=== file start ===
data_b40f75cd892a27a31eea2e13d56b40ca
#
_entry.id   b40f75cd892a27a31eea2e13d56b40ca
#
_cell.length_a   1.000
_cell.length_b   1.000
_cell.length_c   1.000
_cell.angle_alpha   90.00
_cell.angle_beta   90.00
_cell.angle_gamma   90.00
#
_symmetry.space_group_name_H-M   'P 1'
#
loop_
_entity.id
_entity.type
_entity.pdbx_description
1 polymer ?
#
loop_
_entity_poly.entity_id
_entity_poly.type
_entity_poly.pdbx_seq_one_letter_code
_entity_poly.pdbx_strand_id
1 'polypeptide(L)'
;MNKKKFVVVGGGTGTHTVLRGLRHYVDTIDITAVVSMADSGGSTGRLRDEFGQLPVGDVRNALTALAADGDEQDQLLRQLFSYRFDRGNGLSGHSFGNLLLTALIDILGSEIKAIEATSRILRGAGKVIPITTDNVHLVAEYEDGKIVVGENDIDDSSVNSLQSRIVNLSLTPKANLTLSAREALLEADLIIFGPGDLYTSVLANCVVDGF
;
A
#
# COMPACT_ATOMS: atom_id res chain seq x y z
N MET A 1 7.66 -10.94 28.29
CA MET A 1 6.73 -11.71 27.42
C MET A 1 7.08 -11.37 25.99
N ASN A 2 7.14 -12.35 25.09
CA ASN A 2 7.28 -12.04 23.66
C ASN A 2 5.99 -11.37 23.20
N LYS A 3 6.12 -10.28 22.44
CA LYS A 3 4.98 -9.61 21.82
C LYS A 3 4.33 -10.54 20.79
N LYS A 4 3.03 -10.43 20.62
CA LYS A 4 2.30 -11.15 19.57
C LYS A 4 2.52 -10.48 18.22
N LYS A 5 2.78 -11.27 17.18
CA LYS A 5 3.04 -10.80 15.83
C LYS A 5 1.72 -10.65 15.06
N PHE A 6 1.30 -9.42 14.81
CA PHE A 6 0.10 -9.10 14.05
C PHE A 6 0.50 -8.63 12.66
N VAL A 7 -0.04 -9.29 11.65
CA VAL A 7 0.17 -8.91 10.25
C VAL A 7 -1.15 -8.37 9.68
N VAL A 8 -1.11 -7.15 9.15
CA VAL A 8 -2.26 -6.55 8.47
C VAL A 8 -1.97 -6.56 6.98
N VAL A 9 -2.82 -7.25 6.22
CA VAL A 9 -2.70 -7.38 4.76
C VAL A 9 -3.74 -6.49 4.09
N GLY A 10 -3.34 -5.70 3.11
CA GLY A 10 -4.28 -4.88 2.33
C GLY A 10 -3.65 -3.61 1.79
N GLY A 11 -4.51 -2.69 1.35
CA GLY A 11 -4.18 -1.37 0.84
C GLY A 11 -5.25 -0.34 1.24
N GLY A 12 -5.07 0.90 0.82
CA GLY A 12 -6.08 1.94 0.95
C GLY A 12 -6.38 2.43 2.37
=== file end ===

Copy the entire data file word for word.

data_b40f75cd892a27a31eea2e13d56b40ca
#
_entry.id   b40f75cd892a27a31eea2e13d56b40ca
#
_cell.length_a   1.000
_cell.length_b   1.000
_cell.length_c   1.000
_cell.angle_alpha   90.00
_cell.angle_beta   90.00
_cell.angle_gamma   90.00
#
_symmetry.space_group_name_H-M   'P 1'
#
loop_
_entity.id
_entity.type
_entity.pdbx_description
1 polymer ?
#
loop_
_entity_poly.entity_id
_entity_poly.type
_entity_poly.pdbx_seq_one_letter_code
_entity_poly.pdbx_strand_id
1 'polypeptide(L)'
;MNKKKFVVVGGGTGTHTVLRGLRHYVDTIDITAVVSMADSGGSTGRLRDEFGQLPVGDVRNALTALAADGDEQDQLLRQLFSYRFDRGNGLSGHSFGNLLLTALIDILGSEIKAIEATSRILRGAGKVIPITTDNVHLVAEYEDGKIVVGENDIDDSSVNSLQSRIVNLSLTPKANLTLSAREALLEADLIIFGPGDLYTSVLANCVVDGF
;
A
#
# COMPACT_ATOMS: atom_id res chain seq x y z
N MET A 1 7.66 -10.94 28.29
CA MET A 1 6.73 -11.71 27.42
C MET A 1 7.08 -11.37 25.99
N ASN A 2 7.14 -12.35 25.09
CA ASN A 2 7.28 -12.04 23.66
C ASN A 2 5.99 -11.37 23.20
N LYS A 3 6.12 -10.28 22.44
CA LYS A 3 4.98 -9.61 21.82
C LYS A 3 4.33 -10.54 20.79
N LYS A 4 3.03 -10.43 20.62
CA LYS A 4 2.30 -11.15 19.57
C LYS A 4 2.52 -10.48 18.22
N LYS A 5 2.78 -11.27 17.18
CA LYS A 5 3.04 -10.80 15.83
C LYS A 5 1.72 -10.65 15.06
N PHE A 6 1.30 -9.42 14.81
CA PHE A 6 0.10 -9.10 14.05
C PHE A 6 0.50 -8.63 12.66
N VAL A 7 -0.04 -9.29 11.65
CA VAL A 7 0.17 -8.91 10.25
C VAL A 7 -1.15 -8.37 9.68
N VAL A 8 -1.11 -7.15 9.15
CA VAL A 8 -2.26 -6.55 8.47
C VAL A 8 -1.97 -6.56 6.98
N VAL A 9 -2.82 -7.25 6.22
CA VAL A 9 -2.70 -7.38 4.76
C VAL A 9 -3.74 -6.49 4.09
N GLY A 10 -3.34 -5.70 3.11
CA GLY A 10 -4.28 -4.88 2.33
C GLY A 10 -3.65 -3.61 1.79
N GLY A 11 -4.51 -2.69 1.35
CA GLY A 11 -4.18 -1.37 0.84
C GLY A 11 -5.25 -0.34 1.24
N GLY A 12 -5.07 0.90 0.82
CA GLY A 12 -6.08 1.94 0.95
C GLY A 12 -6.38 2.43 2.37